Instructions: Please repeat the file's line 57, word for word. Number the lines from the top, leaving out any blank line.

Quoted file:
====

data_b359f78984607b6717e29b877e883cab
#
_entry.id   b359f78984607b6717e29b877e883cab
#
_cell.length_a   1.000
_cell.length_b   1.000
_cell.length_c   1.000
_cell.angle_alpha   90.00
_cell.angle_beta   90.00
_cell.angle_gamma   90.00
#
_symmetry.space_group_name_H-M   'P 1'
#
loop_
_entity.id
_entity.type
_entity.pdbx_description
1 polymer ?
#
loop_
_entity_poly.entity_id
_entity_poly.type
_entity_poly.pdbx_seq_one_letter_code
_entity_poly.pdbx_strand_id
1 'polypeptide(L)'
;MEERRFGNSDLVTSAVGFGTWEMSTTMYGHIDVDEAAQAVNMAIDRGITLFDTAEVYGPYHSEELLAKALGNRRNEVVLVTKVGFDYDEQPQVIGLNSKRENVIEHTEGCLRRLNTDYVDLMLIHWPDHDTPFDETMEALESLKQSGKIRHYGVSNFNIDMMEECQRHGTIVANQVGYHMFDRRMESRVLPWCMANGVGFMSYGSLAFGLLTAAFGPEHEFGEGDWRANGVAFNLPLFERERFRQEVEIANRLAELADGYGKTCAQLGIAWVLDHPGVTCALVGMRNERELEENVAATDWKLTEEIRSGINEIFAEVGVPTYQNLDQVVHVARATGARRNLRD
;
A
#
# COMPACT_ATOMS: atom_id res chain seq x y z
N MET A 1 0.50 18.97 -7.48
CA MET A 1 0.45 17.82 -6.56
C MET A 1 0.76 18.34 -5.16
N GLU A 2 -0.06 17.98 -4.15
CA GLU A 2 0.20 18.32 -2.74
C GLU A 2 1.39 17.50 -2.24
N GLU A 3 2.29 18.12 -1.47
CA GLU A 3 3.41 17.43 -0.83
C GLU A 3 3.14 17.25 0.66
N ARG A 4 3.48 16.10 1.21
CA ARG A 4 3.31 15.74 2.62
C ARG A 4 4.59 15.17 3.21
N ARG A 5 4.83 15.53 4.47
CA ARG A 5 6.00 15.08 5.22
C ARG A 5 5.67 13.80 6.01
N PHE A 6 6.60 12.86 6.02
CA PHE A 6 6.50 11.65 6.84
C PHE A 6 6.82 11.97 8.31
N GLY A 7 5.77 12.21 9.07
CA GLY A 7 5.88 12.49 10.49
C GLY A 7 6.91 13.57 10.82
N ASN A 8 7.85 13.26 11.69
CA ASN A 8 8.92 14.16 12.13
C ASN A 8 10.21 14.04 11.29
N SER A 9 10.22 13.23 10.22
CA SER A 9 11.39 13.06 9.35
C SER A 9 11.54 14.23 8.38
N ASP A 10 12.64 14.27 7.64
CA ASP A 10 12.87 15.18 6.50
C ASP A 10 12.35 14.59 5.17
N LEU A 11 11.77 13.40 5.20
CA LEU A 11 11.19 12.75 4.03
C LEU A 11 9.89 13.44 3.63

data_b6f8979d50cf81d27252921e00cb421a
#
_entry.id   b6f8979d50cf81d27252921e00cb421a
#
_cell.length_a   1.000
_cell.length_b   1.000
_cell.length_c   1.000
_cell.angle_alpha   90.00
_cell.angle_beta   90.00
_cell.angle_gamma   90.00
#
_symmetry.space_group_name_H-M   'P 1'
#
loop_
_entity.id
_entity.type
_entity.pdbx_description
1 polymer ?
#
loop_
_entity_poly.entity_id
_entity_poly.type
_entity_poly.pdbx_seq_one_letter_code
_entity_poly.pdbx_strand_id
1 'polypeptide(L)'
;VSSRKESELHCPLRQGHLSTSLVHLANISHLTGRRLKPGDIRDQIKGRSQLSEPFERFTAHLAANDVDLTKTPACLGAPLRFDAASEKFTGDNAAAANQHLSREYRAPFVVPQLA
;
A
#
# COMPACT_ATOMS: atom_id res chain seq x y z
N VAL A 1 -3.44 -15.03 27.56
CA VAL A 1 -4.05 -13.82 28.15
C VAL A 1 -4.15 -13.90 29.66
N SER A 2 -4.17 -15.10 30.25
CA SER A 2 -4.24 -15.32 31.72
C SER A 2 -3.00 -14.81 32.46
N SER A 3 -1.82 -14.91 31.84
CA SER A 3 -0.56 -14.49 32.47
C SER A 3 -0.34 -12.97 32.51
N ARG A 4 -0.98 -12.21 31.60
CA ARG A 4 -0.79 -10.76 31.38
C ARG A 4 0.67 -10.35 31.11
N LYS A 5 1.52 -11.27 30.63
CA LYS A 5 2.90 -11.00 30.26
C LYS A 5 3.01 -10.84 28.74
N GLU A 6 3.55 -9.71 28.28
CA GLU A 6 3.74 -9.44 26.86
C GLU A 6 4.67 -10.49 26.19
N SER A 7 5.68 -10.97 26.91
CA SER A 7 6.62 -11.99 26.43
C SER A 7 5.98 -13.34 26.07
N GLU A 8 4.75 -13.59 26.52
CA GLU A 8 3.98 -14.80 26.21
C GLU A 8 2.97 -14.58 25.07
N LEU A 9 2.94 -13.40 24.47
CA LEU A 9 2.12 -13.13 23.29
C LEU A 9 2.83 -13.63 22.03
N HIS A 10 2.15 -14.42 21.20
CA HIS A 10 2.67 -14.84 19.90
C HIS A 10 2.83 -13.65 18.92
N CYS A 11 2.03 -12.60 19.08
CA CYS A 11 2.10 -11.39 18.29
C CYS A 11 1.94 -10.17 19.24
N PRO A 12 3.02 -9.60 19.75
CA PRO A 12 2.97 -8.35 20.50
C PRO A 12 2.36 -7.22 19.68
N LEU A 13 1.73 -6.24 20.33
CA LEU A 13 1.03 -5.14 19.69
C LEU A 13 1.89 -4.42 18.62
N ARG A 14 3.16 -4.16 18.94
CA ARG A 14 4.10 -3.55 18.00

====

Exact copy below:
C SER A 9 11.54 14.23 8.38